Congresswomen Rashida Tlaib and Ilhan Omar, members of the progressive Squad in the U.S. House who represent districts in the states of Michigan and Minnesota respectively, received applause and praise Thursday for their role in lifting Joe Biden in those two battleground states—pivotal victories that have helped put the former vice president on the verge of ousting President Donald Trump.
Among the nation's most progressive legislators, Omar represents Minneapolis and its nearby suburbs, while Tlaib represents portions of Detroit and some of its suburbs in Wayne County. Both lawmakers campaigned heavily for Biden leading up to this week's election, and observers says Biden's victories in those states may not have materialized had it not been for that heavy lifting which propelled huge turnout in diverse districts.
"While the Biden-Harris campaign resisted in-person canvassing, Omar's campaign kept doing it, hiring dozens of people to knock on doors and pull out votes," the Washington Post reported earlier this week.
Ken Martin, the chairman of Minnesota's Democratic Farmer-Labor Party, told the Postthat Omar "doesn't need to increase turnout here to win her race... She could take a vacation and she'd get reelected, easy."
"But," Martin added, "she recognizes that she has a responsibility to drive up turnout; it's really important for all of our statewide races, especially the presidential race."
According to Martin, Omar "does really intensive, face-to-face contacts, with a lot of personal relationship-building, and building long-term power with communities of color," something that "a lot of politicians don't do."
Tlaib is also no stranger to organizing in her district. "Direct voter contact wins elections," Tlaib tweeted on Wednesday night. "Our team knocked doors, called and texted residents, and registered folks who had never voted before."
"You get what you organize for," Omar pointed out on social media on Thursday afternoon. "And in Minnesota, we organize for massive turnout," which the congresswoman claimed is at a "staggering 88%... in my district so far."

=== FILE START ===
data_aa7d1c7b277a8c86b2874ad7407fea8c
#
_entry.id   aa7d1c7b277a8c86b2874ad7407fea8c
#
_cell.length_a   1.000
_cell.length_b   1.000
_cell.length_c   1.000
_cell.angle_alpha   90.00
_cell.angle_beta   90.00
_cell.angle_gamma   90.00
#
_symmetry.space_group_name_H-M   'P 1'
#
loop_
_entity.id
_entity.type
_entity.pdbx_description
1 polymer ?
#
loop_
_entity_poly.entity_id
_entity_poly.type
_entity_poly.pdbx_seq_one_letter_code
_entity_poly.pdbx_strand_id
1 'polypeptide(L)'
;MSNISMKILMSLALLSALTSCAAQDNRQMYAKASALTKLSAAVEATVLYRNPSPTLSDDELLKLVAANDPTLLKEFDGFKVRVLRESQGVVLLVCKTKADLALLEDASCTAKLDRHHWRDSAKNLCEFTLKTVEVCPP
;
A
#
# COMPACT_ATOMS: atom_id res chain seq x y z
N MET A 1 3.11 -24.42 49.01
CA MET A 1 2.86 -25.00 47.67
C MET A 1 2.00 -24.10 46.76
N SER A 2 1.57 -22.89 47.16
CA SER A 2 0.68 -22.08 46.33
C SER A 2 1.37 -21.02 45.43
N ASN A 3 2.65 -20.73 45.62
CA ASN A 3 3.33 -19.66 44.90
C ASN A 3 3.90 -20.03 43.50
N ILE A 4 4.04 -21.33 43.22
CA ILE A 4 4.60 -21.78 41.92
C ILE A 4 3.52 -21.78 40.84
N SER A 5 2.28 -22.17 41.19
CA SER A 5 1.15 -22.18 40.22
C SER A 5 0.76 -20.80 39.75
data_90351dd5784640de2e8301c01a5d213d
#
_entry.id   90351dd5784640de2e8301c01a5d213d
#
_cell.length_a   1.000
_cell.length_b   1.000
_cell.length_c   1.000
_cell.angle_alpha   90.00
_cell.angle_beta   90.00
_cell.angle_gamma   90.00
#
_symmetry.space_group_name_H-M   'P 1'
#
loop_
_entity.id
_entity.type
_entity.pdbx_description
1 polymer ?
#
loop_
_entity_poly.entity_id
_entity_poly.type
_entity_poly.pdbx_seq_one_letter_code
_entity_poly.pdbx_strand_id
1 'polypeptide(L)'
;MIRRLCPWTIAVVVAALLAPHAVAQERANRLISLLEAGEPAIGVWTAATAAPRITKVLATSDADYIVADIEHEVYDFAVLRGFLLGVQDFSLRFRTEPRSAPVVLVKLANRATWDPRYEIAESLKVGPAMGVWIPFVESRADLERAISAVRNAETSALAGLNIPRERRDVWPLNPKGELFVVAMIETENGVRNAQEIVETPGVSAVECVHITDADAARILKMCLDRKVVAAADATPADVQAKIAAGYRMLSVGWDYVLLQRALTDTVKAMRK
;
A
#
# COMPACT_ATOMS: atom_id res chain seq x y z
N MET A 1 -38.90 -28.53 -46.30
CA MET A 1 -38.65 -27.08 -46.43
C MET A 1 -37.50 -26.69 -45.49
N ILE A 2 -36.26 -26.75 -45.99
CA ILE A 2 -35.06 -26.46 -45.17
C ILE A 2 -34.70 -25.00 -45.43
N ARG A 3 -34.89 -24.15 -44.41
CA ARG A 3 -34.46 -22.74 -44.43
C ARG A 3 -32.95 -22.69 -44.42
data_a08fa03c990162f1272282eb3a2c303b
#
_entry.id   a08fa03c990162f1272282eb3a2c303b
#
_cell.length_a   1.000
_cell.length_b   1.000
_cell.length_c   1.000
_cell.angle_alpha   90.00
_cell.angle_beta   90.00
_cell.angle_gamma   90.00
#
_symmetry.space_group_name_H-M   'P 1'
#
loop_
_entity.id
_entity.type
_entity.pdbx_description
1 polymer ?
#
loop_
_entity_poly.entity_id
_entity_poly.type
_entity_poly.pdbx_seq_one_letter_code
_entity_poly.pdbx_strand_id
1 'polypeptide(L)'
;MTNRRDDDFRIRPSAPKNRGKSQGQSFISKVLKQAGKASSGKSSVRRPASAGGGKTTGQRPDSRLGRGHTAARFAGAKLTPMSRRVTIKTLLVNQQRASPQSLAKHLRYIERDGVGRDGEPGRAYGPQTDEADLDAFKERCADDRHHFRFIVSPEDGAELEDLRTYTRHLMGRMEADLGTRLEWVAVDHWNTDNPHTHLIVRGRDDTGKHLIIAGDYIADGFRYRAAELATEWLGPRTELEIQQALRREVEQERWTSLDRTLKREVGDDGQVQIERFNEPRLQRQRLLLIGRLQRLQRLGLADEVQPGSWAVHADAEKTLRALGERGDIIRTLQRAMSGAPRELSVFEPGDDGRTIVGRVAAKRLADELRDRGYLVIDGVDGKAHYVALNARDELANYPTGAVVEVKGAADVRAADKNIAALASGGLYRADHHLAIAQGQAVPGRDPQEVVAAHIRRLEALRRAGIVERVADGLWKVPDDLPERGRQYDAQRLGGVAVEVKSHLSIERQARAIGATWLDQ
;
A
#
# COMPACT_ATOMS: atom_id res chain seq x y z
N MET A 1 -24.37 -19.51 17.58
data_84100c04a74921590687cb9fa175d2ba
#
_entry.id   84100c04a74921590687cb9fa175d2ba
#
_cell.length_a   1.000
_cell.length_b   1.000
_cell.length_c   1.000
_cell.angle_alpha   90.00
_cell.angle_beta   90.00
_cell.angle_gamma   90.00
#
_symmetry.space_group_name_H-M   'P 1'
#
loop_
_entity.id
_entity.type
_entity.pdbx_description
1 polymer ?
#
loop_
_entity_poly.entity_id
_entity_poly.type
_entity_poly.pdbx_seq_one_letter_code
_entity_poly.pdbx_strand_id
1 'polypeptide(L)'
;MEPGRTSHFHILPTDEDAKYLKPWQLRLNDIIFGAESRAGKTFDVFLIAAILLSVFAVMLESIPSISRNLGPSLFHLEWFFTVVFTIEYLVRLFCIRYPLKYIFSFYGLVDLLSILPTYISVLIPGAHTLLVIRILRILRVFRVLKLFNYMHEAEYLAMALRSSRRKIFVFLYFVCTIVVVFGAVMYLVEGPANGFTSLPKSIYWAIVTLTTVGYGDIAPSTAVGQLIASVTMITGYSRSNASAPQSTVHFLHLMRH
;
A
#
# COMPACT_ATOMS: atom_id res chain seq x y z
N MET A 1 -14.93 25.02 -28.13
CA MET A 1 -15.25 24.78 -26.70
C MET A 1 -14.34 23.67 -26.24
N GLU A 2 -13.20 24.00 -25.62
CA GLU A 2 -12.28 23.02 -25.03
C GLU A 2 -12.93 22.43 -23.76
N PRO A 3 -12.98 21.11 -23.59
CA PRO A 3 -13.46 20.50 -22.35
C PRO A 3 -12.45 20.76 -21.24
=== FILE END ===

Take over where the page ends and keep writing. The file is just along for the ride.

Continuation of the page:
"Just so we are clear," said Representative-elect Jamaal Bowman of New York, "Ilhan Omar and Rashida Tlaib were MAJOR factors in delivering Minnesota and Michigan for Joe Biden."
In a late-September op-ed in the Post, Omar argued that Democrats ought to focus on engaging non-voters with ambitious, egalitarian policies in order to perform better going forward.
"I have seen the media and even Democrats fall for" Trump's argument that Omar's left-wing stances will benefit Republicans, she lamented.
"We need to win over former Trump voters, the thinking goes, and we can't do that if we embrace progressive leaders and policies. But while winning swing voters is important, there is a key constituency Democrats need in November that is almost entirely left out of the conversation: non-voters," she wrote.
At an event in north Minneapolis last week, Omar told supporters: "It is our votes, here, that are going to make sure not only do we strongly win this state, but that we don't see [Trump's] face ever again."
Sarah Alaoui, a Ph.D. candidate at John Hopkins School of Advanced International Studies and a volunteer with Arab Americans for Biden, a grassroots coalition working to elect Biden, told HuffPost: "I think we really hit the message home that this election is unlike any other election."
In light of Trump's racist, anti-Muslim bigotry and xenophobic immigration policies, Alaoui added that "it's a critical matter of life and death to get out the vote this time and I think the community responded really well."
"Muslims showed up for Biden today," said Nada Al-Hanooti, executive director of the Michigan chapter of Emgage Action, a Muslim civic advocacy organization that endorsed Biden.
According to reporting from HuffPost on Thursday, roughly 81,000 Muslim Americans in Michigan cast early and absentee votes alone, which activists said is proof that their efforts—phone banking and other events designed to maximize turnout—paid off.
Biden beat Trump by approximately 150,000 votes in Michigan, a state that Hillary Clinton lost by about 11,000 votes four years ago. Al-Hanooti told HuffPost that Biden's victory in the state would not have been possible without the labor that organizers put into rallying Arab-Americans to vote in large numbers.
"We're going to expect him to show up for us come January," she noted.